Aventura - Sunny Isles

Aventura sidewalk will stay — for now

An image from video shows Dara Clarke sitting while workers build a sidewalk around her near her home at the Island Estates in Aventura.
An image from video shows Dara Clarke sitting while workers build a sidewalk around her near her home at the Island Estates in Aventura. BH3

An attempt to rip up an Aventura sidewalk that has pitted rich homeowners against an equally rich developer failed Friday when a judge ruled the sidewalk was complete and the homeowners would have their day in court at a later date.

The three homeowners of Island Estates, an exclusive island off the coast of Aventura, on Monday had sought an emergency motion for a temporary injunction to remove the sidewalk and put their property back in its original state.

Developer Gary Cohen argued the sidewalk was finished last Friday and the issue was moot. Cohen wants to build two luxury condo towers at the island just to the north, called Privé at Island Estates. The city, however, required Cohen to build the sidewalk before issuing any permits for the project, whose condos are advertised with such features as “five-star concierge’’ and “full-service valet.”

Price tag: From $1.7 million to more than $6 million.

Miami-Dade Circuit Judge Jerald Bagley said the homeowners would get their chance to fight the contested sidewalk at trial.

“I will not entertain any motion for permanent removal of this sidewalk. That will be a matter addressed at trial,” Bagley said.

Susan Raffanello, the attorney for the homeowners — David and Dara Clarke, Dan and Sheila Kleiman and Alan Reyf and Kathy Fox Haime — argued the sidewalk was still being worked on as late as Tuesday. As such, when Cohen’s lawyer on Monday told Bagley the sidewalk was complete, he wasn’t telling the truth, Raffanello said.

“They said the sidewalk was complete, that it was done in full,” Raffanello said. “We now know that they knew those statements were not correct.”

Gerald Richman, the attorney representing Cohen, said no lies had been told.

“On the afternoon of Feb. 27, the pavers were all put down. The sidewalk was installed,” Richman said. “The issue is moot. They are desperate to prevent the development on the north island.”

He said the plaintiffs saw minor cosmetic fixes after construction was finalized. Additionally, Comcast had to move a cable box and the workers had to reset the pavers this week.

“There’s been no misrepresentation,” Richman said.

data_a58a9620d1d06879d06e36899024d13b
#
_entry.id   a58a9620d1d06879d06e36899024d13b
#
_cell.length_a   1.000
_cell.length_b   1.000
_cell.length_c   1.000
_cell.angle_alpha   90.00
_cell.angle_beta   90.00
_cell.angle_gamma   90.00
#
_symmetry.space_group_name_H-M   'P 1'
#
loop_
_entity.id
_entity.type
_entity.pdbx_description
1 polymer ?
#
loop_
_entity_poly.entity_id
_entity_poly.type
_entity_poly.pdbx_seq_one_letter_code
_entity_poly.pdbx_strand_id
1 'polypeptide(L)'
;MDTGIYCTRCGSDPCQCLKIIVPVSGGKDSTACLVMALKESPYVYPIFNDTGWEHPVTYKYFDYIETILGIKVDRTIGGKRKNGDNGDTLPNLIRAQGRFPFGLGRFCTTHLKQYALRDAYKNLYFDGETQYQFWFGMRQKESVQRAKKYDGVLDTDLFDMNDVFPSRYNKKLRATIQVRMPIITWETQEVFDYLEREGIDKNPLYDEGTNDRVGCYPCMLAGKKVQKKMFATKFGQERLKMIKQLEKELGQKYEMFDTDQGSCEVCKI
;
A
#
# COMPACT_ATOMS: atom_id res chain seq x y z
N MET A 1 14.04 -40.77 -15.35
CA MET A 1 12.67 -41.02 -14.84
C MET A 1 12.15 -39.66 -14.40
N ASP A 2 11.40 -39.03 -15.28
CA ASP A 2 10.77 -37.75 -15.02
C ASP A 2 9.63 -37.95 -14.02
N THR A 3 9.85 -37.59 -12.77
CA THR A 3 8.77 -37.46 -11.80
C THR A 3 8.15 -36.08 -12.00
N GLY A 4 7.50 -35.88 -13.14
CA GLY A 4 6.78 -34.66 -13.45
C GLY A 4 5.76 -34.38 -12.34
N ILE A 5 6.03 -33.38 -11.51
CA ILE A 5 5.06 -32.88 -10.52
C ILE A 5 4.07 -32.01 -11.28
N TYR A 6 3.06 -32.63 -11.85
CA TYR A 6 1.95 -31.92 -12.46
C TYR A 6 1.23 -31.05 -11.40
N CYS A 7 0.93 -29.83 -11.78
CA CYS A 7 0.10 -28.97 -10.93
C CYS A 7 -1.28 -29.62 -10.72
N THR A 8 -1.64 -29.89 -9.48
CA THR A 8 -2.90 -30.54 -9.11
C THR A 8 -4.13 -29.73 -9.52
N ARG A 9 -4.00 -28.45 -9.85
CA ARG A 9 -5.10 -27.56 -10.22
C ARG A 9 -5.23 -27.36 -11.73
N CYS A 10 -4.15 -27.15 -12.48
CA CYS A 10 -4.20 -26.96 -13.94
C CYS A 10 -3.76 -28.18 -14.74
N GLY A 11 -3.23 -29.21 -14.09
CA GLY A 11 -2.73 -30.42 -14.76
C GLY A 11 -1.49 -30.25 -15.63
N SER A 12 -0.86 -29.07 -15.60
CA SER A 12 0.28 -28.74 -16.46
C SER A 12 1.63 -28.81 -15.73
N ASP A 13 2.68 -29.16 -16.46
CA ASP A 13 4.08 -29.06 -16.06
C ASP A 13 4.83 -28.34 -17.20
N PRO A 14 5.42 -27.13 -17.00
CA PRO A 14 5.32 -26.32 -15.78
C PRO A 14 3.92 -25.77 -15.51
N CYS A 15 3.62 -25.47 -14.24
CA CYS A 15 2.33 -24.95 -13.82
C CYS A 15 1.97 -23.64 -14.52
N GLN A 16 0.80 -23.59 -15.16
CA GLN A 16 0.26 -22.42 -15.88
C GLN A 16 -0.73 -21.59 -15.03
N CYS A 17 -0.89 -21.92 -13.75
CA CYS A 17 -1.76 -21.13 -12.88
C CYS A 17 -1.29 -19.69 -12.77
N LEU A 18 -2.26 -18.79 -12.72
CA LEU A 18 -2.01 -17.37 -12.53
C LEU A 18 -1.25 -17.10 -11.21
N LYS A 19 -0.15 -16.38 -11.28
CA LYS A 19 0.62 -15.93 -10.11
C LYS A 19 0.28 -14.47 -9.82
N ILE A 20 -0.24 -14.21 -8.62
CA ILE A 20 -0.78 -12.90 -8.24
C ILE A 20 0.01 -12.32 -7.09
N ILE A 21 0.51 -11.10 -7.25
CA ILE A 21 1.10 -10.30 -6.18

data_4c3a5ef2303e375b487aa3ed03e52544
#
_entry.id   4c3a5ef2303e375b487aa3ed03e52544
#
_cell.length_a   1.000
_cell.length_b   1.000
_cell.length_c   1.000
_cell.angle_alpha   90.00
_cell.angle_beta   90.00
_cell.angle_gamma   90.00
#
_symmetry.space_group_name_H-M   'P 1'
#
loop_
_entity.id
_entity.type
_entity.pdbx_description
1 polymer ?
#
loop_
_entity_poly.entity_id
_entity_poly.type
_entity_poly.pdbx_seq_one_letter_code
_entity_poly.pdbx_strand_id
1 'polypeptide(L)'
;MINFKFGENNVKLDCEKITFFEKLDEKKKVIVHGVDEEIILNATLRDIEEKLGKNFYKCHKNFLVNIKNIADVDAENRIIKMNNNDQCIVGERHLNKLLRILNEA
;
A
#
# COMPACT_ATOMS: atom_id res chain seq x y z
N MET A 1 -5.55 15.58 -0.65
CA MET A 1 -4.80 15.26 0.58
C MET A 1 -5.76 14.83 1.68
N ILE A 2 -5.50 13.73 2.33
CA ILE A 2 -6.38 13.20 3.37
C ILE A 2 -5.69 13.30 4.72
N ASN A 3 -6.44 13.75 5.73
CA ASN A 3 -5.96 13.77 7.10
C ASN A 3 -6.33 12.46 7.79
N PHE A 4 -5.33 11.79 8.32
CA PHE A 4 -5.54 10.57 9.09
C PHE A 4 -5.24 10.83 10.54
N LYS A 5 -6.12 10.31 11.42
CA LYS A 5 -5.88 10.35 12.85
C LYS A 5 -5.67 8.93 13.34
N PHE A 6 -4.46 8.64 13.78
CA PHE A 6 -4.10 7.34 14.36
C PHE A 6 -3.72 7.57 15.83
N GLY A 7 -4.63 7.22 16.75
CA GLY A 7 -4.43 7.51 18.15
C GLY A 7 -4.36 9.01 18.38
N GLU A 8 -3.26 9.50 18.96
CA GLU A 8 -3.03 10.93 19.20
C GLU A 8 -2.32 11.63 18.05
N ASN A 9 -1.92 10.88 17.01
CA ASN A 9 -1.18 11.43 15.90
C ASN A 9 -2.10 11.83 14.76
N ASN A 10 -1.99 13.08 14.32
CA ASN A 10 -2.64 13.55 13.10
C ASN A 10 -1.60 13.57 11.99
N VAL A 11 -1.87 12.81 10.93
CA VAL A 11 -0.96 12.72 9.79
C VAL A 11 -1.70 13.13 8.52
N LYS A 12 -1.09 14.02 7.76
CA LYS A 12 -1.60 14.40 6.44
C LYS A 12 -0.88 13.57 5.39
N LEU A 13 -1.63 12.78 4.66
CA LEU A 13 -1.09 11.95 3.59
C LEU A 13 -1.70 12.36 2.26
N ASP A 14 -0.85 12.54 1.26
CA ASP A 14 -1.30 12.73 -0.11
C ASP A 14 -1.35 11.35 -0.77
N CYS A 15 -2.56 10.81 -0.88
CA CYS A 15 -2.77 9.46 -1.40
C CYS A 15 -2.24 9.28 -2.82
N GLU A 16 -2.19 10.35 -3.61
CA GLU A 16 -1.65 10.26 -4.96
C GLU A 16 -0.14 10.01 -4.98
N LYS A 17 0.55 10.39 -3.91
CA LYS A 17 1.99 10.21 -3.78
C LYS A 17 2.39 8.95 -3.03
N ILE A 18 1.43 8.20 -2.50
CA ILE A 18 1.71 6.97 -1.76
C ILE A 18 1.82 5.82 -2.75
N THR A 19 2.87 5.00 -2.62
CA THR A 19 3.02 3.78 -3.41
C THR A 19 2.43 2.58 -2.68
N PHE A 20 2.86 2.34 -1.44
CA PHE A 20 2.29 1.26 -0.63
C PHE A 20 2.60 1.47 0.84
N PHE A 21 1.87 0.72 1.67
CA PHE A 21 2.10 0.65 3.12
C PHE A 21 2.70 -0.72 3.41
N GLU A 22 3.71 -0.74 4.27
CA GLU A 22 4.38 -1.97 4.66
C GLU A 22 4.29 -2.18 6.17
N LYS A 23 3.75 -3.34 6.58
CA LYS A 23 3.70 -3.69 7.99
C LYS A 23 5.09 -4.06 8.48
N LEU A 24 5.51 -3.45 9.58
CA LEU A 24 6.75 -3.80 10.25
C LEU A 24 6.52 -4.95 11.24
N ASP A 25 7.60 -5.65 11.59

Aventura did not give Cohen final clearance for the sidewalk to be used. In a March 2 report, it cited additional landscaping issues, exposed roots and problems with the sidewalk’s curb as sources of the project’s incompletion.

Cohen has maintained that when the Clarkes drove their Porsche SUV over the wet concrete curb on Thursday evening — an act that resulted in them getting arrested and charged with criminal mischief and disorderly conduct — it delayed the project’s completion. Cohen filed suit Thursday against the Clarkes seeking more than $15,000 in damages.

The sidewalk on Aventura’s Island Estate has been a sensitive issue since 2013. That’s when Cohen changed his building plans for the eight-acre neighboring island from a cluster of single-family homes to a 160-unit luxury condominium, spread over two towers. The city required the sidewalk to accommodate the increased pedestrian traffic from the towers.

Friday’s emergency hearing was the culmination of a year-long attempt by the homeowners to stop Cohen’s efforts to build the condo towers.

The homeowners contend Cohen built the sidewalk on their private property, a point of view echoed Friday by their attorney.

“The sidewalk is trespassing on private property,” Raffenello said in an email to the Miami Herald on Friday afternoon. “We are confident we will prevail at trial at that issue.”

Not surprisingly, the developer’s attorney had a different take.

“There was an absolute legal basis to go ahead and build the sidewalk and utility,” Richman said. “What we didn’t get to present is the evidence that all through Dade County, sidewalks are built in utility easement, unless they’re exclusive and designated and this is not designated. The city authorized it, the utility authorized it, this business about it being trespass is an argument without merit either for a temporary injunction or to have it removed.”

The case will be continued later in March.

Charges against David and Dara Clarke were dismissed on September 24, 2015. On August 31, 2016, a court ordered that the court and legal records of Dara Clarke in this matter be expunged.
Related stories from Miami Herald